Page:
Moreover, the onset of puberty and adolescence may hasten changes in self-esteem making females more susceptible to certain high risk behaviors.  Many theorists have predicted that individuals with low self-esteem are more likely to adopt certain risk behaviors (Wild, Flisher, Bhana, & Lombard, 2004; Doswell, Millor, Thompson, & Braxter, 1998).  For example, Wild, Flisher, Bhana, & Lombard (2004) have noted that smoking, problem drinking behaviors, and unhealthy weight loss behaviors have been risk factors associated with females and low self-esteem.  Also in this study, self –esteem was significantly associated with body image, a descriptor of the association between unhealthy weight loss behaviors and self-esteem. 

            Concurrent with the concerns regarding body image, develops the topic of problems and concerns among females in general.  Harper and Marshall (1991) noted that one of the most frequent findings from their investigations was that during adolescence females report more problems than boys do.  Girls are more self critical and place more importance on perceptions other have of them.  Their research has also shown a significant decline in self-esteem among females during the ages of puberty.  This is suggested to be related to the confusion and confliction regarding a search for identity and role development (Harper and Marshall, 1991).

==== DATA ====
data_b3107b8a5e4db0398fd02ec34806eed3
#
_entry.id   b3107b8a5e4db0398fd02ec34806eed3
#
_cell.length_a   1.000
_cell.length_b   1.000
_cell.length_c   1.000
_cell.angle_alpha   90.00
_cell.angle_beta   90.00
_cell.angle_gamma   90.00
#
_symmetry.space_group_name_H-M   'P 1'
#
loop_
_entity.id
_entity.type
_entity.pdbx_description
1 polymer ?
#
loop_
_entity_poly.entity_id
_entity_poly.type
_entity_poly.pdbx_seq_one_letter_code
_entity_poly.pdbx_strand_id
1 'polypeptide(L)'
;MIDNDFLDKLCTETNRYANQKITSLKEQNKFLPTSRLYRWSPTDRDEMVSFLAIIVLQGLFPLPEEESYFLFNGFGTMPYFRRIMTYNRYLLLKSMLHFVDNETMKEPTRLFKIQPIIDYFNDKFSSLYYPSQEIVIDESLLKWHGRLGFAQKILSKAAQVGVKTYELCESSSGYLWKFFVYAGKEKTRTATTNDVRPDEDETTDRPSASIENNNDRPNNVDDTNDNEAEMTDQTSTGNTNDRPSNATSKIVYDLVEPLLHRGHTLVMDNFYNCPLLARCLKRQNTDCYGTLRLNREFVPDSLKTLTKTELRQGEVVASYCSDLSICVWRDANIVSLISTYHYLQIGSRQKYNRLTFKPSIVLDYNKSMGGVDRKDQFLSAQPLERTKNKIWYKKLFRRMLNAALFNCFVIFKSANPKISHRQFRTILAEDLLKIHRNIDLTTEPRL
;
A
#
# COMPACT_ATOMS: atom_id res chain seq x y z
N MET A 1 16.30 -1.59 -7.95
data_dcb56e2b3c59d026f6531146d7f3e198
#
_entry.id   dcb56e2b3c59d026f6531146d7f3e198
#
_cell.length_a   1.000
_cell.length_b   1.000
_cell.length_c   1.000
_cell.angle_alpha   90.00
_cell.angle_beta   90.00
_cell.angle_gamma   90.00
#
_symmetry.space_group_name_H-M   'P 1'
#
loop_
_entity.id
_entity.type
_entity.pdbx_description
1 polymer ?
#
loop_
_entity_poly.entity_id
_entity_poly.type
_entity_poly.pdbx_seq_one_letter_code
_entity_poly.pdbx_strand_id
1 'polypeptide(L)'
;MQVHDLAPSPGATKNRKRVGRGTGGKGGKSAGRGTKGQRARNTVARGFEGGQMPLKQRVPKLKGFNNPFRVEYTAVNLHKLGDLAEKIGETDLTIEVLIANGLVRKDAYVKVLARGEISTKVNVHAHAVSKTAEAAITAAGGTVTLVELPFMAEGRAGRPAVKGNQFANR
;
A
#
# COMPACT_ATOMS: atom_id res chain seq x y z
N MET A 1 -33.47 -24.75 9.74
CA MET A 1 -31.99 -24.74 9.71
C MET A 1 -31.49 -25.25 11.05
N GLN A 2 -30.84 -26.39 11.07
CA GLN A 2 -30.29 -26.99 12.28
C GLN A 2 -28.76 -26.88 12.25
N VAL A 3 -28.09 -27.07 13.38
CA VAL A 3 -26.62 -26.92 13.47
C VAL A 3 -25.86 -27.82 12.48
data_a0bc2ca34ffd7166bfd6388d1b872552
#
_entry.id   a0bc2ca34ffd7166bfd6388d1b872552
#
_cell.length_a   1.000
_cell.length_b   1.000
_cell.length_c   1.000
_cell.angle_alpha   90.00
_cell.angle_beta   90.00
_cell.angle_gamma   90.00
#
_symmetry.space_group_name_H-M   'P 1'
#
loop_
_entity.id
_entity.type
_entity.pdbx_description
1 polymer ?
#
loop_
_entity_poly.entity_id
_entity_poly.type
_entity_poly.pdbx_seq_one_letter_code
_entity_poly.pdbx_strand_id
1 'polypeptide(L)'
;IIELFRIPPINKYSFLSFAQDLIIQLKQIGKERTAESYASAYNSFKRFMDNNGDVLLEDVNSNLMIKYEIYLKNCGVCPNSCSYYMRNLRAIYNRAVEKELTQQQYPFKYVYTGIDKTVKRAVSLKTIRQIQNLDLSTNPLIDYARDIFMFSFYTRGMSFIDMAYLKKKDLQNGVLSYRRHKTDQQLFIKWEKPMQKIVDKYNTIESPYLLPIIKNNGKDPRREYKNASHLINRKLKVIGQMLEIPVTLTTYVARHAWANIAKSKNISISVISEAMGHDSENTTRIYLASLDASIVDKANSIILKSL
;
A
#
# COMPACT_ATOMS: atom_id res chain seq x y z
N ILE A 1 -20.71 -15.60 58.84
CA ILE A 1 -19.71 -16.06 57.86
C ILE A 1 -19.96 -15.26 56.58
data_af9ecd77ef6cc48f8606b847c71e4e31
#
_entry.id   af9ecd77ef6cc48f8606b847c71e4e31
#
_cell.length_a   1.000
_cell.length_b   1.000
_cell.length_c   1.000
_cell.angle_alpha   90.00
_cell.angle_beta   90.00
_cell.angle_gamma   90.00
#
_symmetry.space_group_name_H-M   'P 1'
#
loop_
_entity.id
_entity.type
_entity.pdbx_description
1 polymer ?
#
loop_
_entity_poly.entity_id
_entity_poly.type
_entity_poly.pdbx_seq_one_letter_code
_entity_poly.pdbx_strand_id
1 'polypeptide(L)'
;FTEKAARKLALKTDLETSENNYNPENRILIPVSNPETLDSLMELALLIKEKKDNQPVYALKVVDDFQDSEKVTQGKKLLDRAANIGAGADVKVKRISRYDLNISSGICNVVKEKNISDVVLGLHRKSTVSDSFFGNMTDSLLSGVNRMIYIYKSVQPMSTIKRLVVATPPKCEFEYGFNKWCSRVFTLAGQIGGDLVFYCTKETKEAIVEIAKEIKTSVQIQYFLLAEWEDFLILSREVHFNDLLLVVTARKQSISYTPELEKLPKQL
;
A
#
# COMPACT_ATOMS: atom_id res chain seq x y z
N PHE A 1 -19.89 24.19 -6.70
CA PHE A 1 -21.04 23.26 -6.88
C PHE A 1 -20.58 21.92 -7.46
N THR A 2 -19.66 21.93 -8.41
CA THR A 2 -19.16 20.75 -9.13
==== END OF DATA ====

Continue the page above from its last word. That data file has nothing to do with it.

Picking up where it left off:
Lastly, research on the development of self-esteem and relationship with parents has suggested the possible significance of the parental relationship on the development of a positive self-esteem in females.  A child’s sense of worth is very much an indication of success in her interactions with others and therefore should be greatly influenced by her interactions with those most crucial to her, meaning her parents.  A study completed by Dickstein and Posner (1978), note that self-esteem and parent/child relationships are significantly correlated.  It was also noted that a female’s self-concept was directly related to her relationship with her mother.  The researchers suggest that by facilitating positive communication among the adolescent and painting a positive picture of women, it may help to alleviate some of the confusion experienced during adolescence (Dickstein and Posner, 1978). 

            Additionally, many resources are available for promoting positive self-esteem among preadolescent and adolescent females.  These resources hope that by raising self-esteem they may help protect females from adopting unhealthy risk behaviors associated with low self-esteem (Wild, Flisher, Bhana, & Lombard, 2004).  This website was designed with hopes that educators, parents, and teens could use this information to promote positive self-esteem in young women as they go through the confusing stage of adolescence.